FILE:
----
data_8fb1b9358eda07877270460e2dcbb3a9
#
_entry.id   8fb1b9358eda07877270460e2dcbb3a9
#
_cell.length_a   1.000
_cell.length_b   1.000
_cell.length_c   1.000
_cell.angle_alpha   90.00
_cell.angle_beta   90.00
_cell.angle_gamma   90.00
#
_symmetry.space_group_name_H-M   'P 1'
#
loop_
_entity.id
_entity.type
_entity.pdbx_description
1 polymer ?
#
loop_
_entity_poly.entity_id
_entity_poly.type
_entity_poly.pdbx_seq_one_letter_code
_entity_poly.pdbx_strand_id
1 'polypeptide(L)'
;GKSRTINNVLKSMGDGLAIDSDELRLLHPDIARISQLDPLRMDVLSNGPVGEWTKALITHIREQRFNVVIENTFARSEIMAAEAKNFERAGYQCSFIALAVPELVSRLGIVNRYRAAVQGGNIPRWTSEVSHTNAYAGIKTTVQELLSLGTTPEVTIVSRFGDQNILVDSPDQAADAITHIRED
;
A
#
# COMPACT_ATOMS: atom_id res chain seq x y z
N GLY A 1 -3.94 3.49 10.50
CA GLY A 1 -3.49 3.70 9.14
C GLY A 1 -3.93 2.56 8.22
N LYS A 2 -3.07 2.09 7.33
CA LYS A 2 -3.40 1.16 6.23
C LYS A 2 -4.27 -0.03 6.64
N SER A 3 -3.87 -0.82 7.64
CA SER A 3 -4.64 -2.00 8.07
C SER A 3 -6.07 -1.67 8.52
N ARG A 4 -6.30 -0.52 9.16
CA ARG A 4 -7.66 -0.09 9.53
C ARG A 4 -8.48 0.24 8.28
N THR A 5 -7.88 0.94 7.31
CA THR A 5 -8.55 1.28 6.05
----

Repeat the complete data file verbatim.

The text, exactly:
data_8fb1b9358eda07877270460e2dcbb3a9
#
_entry.id   8fb1b9358eda07877270460e2dcbb3a9
#
_cell.length_a   1.000
_cell.length_b   1.000
_cell.length_c   1.000
_cell.angle_alpha   90.00
_cell.angle_beta   90.00
_cell.angle_gamma   90.00
#
_symmetry.space_group_name_H-M   'P 1'
#
loop_
_entity.id
_entity.type
_entity.pdbx_description
1 polymer ?
#
loop_
_entity_poly.entity_id
_entity_poly.type
_entity_poly.pdbx_seq_one_letter_code
_entity_poly.pdbx_strand_id
1 'polypeptide(L)'
;GKSRTINNVLKSMGDGLAIDSDELRLLHPDIARISQLDPLRMDVLSNGPVGEWTKALITHIREQRFNVVIENTFARSEIMAAEAKNFERAGYQCSFIALAVPELVSRLGIVNRYRAAVQGGNIPRWTSEVSHTNAYAGIKTTVQELLSLGTTPEVTIVSRFGDQNILVDSPDQAADAITHIRED
;
A
#
# COMPACT_ATOMS: atom_id res chain seq x y z
N GLY A 1 -3.94 3.49 10.50
CA GLY A 1 -3.49 3.70 9.14
C GLY A 1 -3.93 2.56 8.22
N LYS A 2 -3.07 2.09 7.33
CA LYS A 2 -3.40 1.16 6.23
C LYS A 2 -4.27 -0.03 6.64
N SER A 3 -3.87 -0.82 7.64
CA SER A 3 -4.64 -2.00 8.07
C SER A 3 -6.07 -1.67 8.52
N ARG A 4 -6.30 -0.52 9.16
CA ARG A 4 -7.66 -0.09 9.53
C ARG A 4 -8.48 0.24 8.28
N THR A 5 -7.88 0.94 7.31
CA THR A 5 -8.55 1.28 6.05